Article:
Finally, having glossed over it in my previews for the first-round and then watched it become a major issue in several series, let’s not overlook the coaching matchup. Williams doesn’t inspire much confidence. He watched his team sleepwalk through Game 1 against Washington without doing anything much to counter what Mike Thibault came up with. His major successful move – introducing Henry – was forced upon him. And McCoughtry continues to jack up an extraordinary number of awful shots. Maybe he deserves some of the credit for the more active, swarming defense that Atlanta produced in Games 2 and 3, but probably not that much. Meanwhile we’ve been watching Lin Dunn craft ways to help the Fever win games for at least a couple of years now. She’s not afraid to mix things up and take a few risks, and her players clearly believe in her and respond to what she asks of them. If this comes down to a chess match between the head coaches, I know who my money’s on.
It’s certainly possible to make a case for both these teams. Atlanta spent the first-round reminding themselves of how they need to play to win playoff games. McCoughtry knows she can penetrate and score against Indiana because she’s done it before, and while she was terrible for much of the Washington series, she eventually made plays when they needed her to. But it was also another reminder of just how dreadful Atlanta can look when you limit their transition game and keep them out of the lane. Indiana, largely speaking, are a smarter and more controlled team than Washington, and should be even better at avoiding turnovers and limiting Atlanta’s pace. Then once this becomes a halfcourt game it’ll be a struggle at both ends of the floor, but it’ll suit Indiana slightly more. I think it’ll be tight, but last year’s champs have a slight edge.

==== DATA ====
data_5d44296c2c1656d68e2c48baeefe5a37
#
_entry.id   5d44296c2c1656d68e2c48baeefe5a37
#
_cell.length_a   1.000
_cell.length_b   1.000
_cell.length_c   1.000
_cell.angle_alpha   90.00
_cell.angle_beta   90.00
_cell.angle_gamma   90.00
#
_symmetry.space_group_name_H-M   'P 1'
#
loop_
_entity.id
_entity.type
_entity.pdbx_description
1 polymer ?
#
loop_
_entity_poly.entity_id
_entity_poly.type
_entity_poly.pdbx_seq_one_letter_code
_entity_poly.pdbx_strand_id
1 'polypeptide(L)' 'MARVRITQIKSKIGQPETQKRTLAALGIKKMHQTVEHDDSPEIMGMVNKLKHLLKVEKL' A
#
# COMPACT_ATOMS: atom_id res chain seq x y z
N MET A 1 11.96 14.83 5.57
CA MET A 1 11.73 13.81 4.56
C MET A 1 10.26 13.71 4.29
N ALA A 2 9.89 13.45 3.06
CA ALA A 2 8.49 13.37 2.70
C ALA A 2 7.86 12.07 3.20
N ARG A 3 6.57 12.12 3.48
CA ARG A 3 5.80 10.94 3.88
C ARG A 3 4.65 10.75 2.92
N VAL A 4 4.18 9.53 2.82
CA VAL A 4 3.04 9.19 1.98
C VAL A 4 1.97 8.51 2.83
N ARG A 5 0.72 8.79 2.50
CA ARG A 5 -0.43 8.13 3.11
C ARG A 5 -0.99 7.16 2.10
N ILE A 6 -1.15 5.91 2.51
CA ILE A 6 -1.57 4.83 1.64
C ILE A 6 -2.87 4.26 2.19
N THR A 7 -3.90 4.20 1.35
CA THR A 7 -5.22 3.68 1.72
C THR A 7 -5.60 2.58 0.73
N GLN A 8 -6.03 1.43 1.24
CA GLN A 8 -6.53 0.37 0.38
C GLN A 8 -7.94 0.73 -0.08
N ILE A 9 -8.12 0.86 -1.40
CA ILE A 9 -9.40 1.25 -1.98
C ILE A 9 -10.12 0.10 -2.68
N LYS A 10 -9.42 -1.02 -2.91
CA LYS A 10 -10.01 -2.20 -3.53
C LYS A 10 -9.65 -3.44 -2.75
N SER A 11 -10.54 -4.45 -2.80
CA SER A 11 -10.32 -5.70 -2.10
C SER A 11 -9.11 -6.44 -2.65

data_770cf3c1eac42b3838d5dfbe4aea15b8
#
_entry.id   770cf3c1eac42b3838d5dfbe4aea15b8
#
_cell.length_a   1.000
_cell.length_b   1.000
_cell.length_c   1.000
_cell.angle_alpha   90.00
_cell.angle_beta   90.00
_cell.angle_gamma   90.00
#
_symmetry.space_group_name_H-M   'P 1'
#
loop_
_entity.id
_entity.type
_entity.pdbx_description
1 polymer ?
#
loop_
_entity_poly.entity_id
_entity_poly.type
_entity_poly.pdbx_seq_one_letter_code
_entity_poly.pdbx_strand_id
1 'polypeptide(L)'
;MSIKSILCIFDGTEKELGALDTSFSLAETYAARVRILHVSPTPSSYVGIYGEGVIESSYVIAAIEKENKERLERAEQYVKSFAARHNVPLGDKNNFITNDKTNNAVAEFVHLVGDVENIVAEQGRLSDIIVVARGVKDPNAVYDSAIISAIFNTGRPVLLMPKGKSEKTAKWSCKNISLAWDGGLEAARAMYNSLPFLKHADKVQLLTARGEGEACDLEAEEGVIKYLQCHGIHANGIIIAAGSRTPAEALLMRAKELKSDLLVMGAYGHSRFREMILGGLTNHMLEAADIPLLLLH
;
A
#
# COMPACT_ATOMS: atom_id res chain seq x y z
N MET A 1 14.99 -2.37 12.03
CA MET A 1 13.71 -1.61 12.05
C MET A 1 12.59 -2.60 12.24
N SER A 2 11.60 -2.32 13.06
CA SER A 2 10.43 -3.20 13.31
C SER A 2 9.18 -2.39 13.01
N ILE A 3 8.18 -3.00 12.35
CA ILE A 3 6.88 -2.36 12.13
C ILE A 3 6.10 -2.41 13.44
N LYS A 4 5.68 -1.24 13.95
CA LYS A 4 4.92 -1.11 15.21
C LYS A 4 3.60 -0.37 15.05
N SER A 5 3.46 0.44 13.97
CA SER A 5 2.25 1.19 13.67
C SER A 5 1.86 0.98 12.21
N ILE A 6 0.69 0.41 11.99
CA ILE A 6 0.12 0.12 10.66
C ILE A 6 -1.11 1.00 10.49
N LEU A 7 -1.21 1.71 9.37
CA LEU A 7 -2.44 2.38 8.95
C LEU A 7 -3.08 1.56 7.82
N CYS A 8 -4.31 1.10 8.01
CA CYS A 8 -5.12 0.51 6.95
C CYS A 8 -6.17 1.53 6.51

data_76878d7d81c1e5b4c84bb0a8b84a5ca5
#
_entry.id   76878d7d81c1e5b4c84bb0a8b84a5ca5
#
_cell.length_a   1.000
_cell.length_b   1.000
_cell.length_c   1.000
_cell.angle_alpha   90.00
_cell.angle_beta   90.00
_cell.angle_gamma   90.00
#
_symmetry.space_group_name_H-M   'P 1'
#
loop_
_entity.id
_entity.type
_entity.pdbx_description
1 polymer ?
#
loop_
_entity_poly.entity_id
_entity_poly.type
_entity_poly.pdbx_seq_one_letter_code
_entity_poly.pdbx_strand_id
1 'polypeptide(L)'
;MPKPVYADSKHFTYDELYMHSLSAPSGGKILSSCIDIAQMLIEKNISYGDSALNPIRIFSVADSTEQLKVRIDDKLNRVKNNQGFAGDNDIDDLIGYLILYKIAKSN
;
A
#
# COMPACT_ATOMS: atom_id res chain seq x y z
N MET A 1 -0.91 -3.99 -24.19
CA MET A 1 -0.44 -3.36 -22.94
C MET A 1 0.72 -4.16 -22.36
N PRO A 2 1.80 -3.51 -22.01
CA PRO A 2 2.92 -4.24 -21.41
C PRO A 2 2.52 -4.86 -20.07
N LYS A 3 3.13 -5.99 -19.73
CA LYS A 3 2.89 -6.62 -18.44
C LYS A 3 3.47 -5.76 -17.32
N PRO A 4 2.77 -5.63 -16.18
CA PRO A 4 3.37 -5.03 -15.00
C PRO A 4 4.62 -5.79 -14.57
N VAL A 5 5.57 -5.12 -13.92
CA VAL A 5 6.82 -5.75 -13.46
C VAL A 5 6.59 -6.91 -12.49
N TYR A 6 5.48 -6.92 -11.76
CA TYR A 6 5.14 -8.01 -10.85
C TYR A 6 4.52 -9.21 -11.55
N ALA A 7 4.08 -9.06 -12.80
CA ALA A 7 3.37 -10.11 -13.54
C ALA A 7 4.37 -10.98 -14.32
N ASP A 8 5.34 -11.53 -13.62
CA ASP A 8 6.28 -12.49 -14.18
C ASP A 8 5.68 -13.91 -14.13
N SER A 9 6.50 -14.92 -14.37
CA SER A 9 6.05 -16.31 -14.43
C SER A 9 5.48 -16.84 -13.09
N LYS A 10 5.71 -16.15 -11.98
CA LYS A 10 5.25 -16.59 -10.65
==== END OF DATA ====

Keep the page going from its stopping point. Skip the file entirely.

Indiana 2-1, which would mean winning a deciding conference finals game on the road. Just like last year.